First round of funding approved for celebration of Capability Brown's 300th birthday

4 February 2014

Capability Brown Heritage Lottery Fund Landscape Institute

An influential group of organisations, landowners and individuals is one step closer to marking the 300th anniversary of the birth of Lancelot Capability Brown with a nationwide festival celebrating his life and influence in 2016.

Alnwick
Capability Brown landscape at Alnwick, Northumberland. Photo by Steffie Shields
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The Capability Brown 300 Celebration and Festival has received a first round pass* and will receive £139,200 of development funding from the Heritage Lottery Fund (HLF), it was announced this week.

The Landscape Institute is leading the bid  on behalf of a partnership which includes the Association of Gardens Trusts, NADFAS, English Heritage, the Garden History Society, the Historic Houses Association, the National Gardens Scheme, Natural England, Parks & Gardens UK, Visit Britain, Visit England, Kolab and the National Trust.

They plan to bring the beauty and importance of Brown’s landscapes to a wider audience and to celebrate the legacy of one of history’s most influential landscape architects with the Capability Brown 300 Celebration and Festival.

Known as the ‘father of landscape architecture’, Brown’s surviving landscapes include the World Heritage Site at Blenheim Palace, Highclere Castle (the location of the ITV series Downton Abbey), Alnwick, Chatwsorth, Syon Park and Compton Verney. Capability Brown changed the face of the nation and created a landscape style which forms the backdrop for most people’s picture of the quintessential English countryside.

Gilly Drummond, Chair of the Capability Brown 300 Steering Group, said: 'Thanks to the Heritage Lottery Fund and a marvellous partnership we can now give Capability Brown, England's greatest landscape artist, his due recognition and spread the understanding and enjoyment of his genius for sustainable landscape design to a much wider audience, both nationally and internationally.

'We will move at speed to ensure that Capability Brown's Birthday Celebrations and Festival 2016 will delight and inform as many people as possible all over the country. With the help of owners and managers and the support of volunteers, we hope to be able to have a huge number of Brown's parks and gardens open to the public in 2016.'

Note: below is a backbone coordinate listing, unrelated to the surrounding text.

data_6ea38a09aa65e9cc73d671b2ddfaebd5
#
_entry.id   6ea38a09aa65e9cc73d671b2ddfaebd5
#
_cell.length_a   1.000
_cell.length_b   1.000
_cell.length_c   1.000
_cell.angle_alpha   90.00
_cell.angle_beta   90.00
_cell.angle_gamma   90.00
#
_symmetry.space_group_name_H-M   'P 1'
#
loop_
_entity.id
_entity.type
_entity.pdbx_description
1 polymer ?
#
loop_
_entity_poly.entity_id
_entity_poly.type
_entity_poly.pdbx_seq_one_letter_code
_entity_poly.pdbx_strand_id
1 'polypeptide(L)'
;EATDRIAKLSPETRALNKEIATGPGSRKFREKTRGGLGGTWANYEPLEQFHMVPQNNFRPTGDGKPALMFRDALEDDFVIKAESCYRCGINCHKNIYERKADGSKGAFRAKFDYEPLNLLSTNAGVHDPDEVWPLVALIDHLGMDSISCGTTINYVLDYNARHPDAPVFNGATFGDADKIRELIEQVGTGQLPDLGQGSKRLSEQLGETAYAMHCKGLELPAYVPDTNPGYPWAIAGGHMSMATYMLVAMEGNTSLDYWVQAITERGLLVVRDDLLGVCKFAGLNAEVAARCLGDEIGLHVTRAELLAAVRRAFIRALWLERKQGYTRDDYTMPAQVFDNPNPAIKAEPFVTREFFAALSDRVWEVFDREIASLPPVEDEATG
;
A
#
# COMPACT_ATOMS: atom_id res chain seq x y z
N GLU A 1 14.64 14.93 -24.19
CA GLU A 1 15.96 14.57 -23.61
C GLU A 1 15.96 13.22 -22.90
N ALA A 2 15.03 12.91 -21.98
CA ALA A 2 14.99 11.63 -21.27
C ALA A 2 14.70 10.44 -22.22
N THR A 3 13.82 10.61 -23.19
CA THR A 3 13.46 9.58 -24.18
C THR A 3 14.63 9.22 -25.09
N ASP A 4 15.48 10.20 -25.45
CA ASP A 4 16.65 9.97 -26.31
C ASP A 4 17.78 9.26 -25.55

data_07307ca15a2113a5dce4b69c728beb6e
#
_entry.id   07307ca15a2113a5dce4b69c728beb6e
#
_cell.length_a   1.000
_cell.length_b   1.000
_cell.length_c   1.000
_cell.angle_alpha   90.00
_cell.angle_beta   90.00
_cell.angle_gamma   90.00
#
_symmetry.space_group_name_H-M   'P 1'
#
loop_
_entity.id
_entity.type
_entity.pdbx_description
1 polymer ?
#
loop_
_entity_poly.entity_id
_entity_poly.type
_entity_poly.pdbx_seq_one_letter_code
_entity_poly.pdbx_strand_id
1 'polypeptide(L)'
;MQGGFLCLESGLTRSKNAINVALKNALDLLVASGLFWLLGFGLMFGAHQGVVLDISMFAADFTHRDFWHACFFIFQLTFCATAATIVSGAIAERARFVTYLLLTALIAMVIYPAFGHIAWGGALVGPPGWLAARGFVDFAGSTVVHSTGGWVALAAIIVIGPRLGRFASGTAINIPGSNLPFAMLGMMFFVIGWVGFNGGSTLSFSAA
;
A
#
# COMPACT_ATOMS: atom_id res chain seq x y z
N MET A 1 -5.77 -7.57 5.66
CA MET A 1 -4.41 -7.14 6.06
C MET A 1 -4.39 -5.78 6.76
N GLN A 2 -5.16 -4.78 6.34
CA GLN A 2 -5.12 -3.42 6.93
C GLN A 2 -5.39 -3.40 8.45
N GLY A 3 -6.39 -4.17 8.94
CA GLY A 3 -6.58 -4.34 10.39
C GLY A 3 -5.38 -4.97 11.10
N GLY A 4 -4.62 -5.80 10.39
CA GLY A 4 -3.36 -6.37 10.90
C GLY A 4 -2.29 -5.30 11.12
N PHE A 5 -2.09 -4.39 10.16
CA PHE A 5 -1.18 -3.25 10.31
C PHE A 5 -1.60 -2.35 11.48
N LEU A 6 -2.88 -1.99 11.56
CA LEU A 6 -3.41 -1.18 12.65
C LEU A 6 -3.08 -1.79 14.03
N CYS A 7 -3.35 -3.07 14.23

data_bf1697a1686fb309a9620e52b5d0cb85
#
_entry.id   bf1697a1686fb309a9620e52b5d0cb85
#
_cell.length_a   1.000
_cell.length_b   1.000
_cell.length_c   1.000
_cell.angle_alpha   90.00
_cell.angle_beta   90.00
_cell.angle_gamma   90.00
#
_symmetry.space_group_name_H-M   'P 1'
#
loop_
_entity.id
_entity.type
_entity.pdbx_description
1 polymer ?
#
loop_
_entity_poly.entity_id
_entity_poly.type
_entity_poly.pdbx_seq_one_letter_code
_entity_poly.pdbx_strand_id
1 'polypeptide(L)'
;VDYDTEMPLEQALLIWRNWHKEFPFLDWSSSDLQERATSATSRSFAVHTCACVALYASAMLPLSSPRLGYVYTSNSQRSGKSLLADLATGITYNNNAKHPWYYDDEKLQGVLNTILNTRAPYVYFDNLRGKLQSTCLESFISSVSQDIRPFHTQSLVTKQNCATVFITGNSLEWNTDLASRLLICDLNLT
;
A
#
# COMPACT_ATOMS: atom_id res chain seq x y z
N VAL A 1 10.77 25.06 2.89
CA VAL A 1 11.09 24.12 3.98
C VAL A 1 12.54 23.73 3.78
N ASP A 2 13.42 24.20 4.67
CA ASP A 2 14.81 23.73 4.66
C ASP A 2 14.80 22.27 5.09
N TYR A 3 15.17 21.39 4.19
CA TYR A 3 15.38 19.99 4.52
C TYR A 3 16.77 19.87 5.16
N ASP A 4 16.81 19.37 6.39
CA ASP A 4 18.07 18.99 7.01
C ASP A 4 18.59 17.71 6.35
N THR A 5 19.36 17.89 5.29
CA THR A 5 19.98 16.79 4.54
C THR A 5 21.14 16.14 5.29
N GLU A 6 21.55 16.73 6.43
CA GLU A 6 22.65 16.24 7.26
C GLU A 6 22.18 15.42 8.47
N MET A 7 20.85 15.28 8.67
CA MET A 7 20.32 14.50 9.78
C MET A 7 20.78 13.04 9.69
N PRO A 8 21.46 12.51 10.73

Paul Lincoln, Director of Policy and Communications for the Landscape Institute said, 'As the first ever celebration of Brown’s extensive works, the Festival brings together a huge range of events, openings and exhibitions. Detailed information and a full listing of his sites will help build knowledge about Brown and fix him at the forefront of modern thinking on design and management of the natural environment.

'The Festival will bring together a huge group of volunteers and provide opportunities for people of all ages and backgrounds to increase their knowledge and understanding of the way in which Brown’s legacy remains relevant to how we plan, manage and design our landscapes.'

Drew Bennellick, HLF’s Head of Landscape and Natural Heritage, said, 'As a landscape architect I have always appreciated the thrill Capability Brown must have experienced as he surveyed the land and considered how to transform the English landscape with his designs; moving hills, creating vast lakes and managing distant views.  We are delighted to be giving initial support towards this project which offers the chance for more people to understand, experience and enjoy the beauty of Brown’s creations, many of which have benefitted from our past investment.'

For further information visit www.capabilitybrown.org   

*A first-round pass means that the project meets HLF criteria for funding and HLF believes the project has potential to deliver high-quality benefits and value for Lottery money. The application was in competition with other supportable projects, so a first-round pass is an endorsement of outline proposals. On occasion, an applicant with a first-round pass will also be awarded development funding towards the development of their scheme. This applies to this bid.
Posted by Jeremy Sacha - February 06, 2014
This is great news but please be careful with the use of words like sustainable and natural landscapes. When creating his wonderful landscapes Brown could take a ruthless approach to casting aside existing landscape features which must have meant the loss of woodlands, diversion of streams and drainage of boggy meadows. I'm sure that time and nature have learnt to forgive.
Posted by Graeme Dow - February 09, 2014
Is the juxtaposition of the Porritt Lecture article and the Capability Brown Celebration article an ironic coincidence, or is someone at the LI trying to make a point? Brown was a pioneering land sculptor who worked for the landed gentry. He is irrelevant to what Porritt asks about "how well prepared we are to make... holistic, integrated, optimising decisions about land use". Whilst not forgetting the past, let's not allow it to cloud present and future concerns.

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